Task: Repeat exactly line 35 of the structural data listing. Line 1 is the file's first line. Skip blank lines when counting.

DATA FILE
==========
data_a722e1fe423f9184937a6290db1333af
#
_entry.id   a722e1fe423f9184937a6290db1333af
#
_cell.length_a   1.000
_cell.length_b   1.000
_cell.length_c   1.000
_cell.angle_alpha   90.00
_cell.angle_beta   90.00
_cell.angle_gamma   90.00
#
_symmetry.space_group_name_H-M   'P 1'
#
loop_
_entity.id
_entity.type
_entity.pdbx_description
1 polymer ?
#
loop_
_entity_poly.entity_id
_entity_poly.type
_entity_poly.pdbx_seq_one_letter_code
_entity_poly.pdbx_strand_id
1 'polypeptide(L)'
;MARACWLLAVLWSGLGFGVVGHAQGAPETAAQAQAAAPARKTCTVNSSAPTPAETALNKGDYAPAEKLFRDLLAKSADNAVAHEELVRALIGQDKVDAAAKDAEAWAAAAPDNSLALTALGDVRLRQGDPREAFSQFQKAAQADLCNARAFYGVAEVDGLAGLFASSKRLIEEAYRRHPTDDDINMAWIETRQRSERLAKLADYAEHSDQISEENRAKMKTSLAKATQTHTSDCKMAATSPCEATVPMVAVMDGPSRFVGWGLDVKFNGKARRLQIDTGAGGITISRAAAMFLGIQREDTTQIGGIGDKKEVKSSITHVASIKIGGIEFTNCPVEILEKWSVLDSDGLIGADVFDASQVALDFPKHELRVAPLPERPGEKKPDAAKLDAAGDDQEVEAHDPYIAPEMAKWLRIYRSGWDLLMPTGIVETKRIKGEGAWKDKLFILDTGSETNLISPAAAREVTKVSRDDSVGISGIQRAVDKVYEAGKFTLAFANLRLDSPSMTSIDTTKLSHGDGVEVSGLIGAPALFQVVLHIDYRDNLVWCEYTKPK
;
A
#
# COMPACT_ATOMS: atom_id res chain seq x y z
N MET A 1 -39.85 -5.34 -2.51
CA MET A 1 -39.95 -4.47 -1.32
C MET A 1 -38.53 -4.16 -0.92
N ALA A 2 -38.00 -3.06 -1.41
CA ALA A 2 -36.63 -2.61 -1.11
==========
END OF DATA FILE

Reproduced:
CA ALA A 2 -36.63 -2.61 -1.11